Dev Log #1: Design Process

Hello friends! I’m Jennifer U from Team 1 (aka CYFISH). Our team consists of me and Fish. I live in Fish’s closet.



We were prepared to create a 2D pixel RPG game. We initially considered this route because what we wanted to achieve a strong narrative game with a major focus on player emotions and empathy. This could all easily be done in RPGMaker as neither of us are actual coders. As we kept discussing, however, we realized this was not particularly a game we wanted to make for our final year of the program. The RPGMaker genre was something we were both very familiar with; hundreds of thousands of such games exist, yet none stood out much in terms of gameplay. Yes, RPGMaker would have been a simple platform for us to complete a game and yes, it would have achieved our goal of a narrative and  visual appeal, but how would it stand out from other RPG games or even our peers? Our capstone year allows for so much more experimenting and freedom, so why should we do a game that we could easily do on our own time without help? We are in a game design program after all. It’s really not to say that RPGMaker is not a good enough tool- in fact, the engine and community has been growing so much. I could go on RPGMaker games (or I could just link to my alternate devlog done for our original concept), but let’s move on!


Goodbye Doggo, you will be missed.

Our project adviser Jose Rueda discussed with us about how the lack of programmers in our group should not stop us from pursuing a potential greater idea, and gave us examples and inspiration of interaction design projects and installation pieces. After further discussion, we had a new idea.


Meet “Flipside”

Flipside is an interactive game using both a digital and physical game space that parallel each other. The player is brought to a room and locked inside with the game device. In the digital game, the player is introduced to the exact same room in top down view. The visual style resembles old RPG games on the Gameboy. In the digital game, the player is introduced to  a character who also seems to be locked inside the digital counterpart of the room. The player must control the character in the game to find clues which will help them solve puzzles in the physical space and vice versa. By working together with this character and exploring both the digital and physical game, the player will learn more about the mystery behind the theme and narrative, with the ultimate goal to escape. In 20 minute to 1 hour game (depending on how fast players can complete the puzzles),  we want the player to feel completely immersed in this world that is shown through just one room, with the theme centering around empathy and morality.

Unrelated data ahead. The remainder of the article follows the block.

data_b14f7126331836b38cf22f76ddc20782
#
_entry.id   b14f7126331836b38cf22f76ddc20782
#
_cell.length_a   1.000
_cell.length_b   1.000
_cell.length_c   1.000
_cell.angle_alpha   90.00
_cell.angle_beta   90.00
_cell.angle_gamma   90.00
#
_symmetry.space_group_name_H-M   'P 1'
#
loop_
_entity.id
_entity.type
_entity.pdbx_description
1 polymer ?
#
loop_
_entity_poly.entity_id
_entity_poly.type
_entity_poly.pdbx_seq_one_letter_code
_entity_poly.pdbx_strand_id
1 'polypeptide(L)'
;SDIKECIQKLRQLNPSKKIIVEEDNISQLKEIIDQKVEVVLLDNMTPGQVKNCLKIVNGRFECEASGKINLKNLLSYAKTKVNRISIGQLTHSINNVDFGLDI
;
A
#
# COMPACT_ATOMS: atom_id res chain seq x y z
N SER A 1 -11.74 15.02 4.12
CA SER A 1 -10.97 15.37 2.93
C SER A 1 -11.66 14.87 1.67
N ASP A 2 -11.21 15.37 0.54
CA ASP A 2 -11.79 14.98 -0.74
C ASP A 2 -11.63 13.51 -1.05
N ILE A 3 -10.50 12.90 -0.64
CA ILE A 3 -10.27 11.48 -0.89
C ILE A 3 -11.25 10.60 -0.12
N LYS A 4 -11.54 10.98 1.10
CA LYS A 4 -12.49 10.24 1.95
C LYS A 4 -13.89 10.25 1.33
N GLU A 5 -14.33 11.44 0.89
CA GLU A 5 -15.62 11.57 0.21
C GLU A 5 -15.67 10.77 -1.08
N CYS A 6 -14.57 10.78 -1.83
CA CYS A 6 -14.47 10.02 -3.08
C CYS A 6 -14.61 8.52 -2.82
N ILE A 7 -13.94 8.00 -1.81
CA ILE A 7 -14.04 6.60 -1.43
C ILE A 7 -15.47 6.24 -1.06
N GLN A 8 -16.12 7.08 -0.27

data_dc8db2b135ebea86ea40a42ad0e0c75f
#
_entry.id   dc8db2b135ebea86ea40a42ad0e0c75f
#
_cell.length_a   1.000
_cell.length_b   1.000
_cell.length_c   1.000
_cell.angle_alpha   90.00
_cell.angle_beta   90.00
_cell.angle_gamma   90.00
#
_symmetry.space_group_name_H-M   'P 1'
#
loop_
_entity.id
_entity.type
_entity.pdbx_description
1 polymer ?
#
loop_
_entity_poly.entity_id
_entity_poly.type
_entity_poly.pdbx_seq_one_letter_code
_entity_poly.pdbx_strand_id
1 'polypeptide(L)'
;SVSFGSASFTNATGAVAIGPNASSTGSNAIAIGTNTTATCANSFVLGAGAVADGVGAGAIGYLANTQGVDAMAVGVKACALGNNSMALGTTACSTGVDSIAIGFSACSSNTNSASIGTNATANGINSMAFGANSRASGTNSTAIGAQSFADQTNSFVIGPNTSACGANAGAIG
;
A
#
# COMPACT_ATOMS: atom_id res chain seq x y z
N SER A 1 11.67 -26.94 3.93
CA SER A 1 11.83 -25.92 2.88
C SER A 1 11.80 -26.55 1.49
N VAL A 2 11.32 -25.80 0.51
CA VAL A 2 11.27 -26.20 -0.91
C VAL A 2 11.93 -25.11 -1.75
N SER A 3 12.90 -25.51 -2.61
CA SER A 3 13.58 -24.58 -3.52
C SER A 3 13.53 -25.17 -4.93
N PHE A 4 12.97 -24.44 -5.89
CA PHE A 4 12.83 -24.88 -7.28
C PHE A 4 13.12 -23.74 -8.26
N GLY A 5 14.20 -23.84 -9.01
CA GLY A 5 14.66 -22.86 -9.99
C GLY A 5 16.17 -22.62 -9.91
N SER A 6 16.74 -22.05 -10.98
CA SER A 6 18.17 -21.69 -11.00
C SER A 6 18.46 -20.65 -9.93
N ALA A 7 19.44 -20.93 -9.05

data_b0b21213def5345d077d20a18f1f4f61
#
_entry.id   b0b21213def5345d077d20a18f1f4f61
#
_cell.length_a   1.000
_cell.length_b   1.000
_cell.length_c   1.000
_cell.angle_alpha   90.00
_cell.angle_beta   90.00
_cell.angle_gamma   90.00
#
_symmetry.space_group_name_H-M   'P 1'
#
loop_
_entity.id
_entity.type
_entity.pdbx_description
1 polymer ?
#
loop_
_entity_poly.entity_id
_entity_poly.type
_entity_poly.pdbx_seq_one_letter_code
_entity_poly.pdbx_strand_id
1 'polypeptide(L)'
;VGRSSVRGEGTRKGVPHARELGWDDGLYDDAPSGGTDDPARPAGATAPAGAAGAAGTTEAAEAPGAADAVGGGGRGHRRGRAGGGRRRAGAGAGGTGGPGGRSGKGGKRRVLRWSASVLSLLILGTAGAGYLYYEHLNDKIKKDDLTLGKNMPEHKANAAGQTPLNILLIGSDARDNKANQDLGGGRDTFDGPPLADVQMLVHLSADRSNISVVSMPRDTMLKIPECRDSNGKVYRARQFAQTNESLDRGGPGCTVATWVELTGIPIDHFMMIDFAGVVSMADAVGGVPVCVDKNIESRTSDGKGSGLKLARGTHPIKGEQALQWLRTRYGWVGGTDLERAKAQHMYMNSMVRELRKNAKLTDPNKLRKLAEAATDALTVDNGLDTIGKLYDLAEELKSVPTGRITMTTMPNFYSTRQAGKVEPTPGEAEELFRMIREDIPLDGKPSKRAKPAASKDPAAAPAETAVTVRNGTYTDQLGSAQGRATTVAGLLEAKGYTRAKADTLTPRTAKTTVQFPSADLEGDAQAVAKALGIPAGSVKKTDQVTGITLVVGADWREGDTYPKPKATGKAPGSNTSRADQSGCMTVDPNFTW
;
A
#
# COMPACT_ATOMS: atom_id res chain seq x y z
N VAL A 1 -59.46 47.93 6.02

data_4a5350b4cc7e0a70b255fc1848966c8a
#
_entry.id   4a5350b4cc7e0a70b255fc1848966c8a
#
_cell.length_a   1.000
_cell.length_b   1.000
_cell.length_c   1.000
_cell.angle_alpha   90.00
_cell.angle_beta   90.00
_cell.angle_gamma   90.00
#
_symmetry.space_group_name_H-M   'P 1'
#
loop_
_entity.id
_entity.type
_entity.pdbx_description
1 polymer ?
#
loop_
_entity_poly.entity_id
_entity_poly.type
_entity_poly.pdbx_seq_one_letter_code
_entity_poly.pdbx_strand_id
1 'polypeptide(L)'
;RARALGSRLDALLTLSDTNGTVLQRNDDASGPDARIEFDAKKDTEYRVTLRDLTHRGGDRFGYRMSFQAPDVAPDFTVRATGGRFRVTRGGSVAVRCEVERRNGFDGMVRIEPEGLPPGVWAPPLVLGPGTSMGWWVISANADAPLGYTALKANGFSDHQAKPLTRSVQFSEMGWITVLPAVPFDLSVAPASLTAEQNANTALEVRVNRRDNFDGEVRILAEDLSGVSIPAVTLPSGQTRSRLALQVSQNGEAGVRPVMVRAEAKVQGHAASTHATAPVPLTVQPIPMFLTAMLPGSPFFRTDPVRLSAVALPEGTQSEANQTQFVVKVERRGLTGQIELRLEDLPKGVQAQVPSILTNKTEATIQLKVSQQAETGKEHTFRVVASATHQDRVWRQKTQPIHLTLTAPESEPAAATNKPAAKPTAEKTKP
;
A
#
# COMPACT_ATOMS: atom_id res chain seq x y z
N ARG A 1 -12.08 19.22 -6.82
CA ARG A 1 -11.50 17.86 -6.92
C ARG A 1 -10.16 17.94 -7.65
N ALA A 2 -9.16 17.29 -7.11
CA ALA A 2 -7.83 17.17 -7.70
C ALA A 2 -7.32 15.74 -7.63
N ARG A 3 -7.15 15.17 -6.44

The main highlight of this game is that both the physical and digital space is interactable and reactive of each other. If the player moves a photo frame from the wall of the real room, the interaction is processed into the game (the photo frame is knocked off in the digital room). Another potential puzzle involves finding numbers for a PIN that needs to be inputted into the digital room.

Another interesting aspect we will be testing is AR (Augmented Reality) with phone cameras.

Escape Rooms

Real life escape rooms were originally based off of escape room games you could find online. Nowadays, escape rooms have been a successful rising trend and business in Toronto. Being an avid escape room customer myself (I’ve been to 5 different locations and completed around 20 rooms over the summer), I’ve found that it is an extremely immersive experience.In addition, a lot of rooms use cool tech that really enhance the game.


What I find is lacking, however, is usually the narrative. Although thematic, many escape rooms have very common themes and narratives such as Haunted Room/House, Prison Cell, and Ancient Cave/Tombs. It’s rare to find a room that connects the story and puzzles together well and in a unique way (with the exception of Escape Games Canada).


Research and Technical Questions

A lot of research needs to be done before we get started, mainly surrounding the technical aspects. How will we build this room? How will we make sensors work? What kind of sensors are we using to trigger things? What platform can we use to develop this cross physical/digital game? Considering we got the go signal for this idea yesterday, we still have a lot of designs to solidify. Hopefully all this will be fleshed out in the next entry. Until then, we do have plans of action; we plan to contact some escape room managers in Toronto and see if they can give us some advice and show us what kind of technology they use to build their puzzles. If we can figure out one wiring/sensor puzzle, the rest should be easy to do. We also have to look into what platforms support these devices. For now, I’ll be fleshing out the game mechanics.

Stay tuned!


Works Cited

ESCAPE GAMES [Photo] Retrieved from



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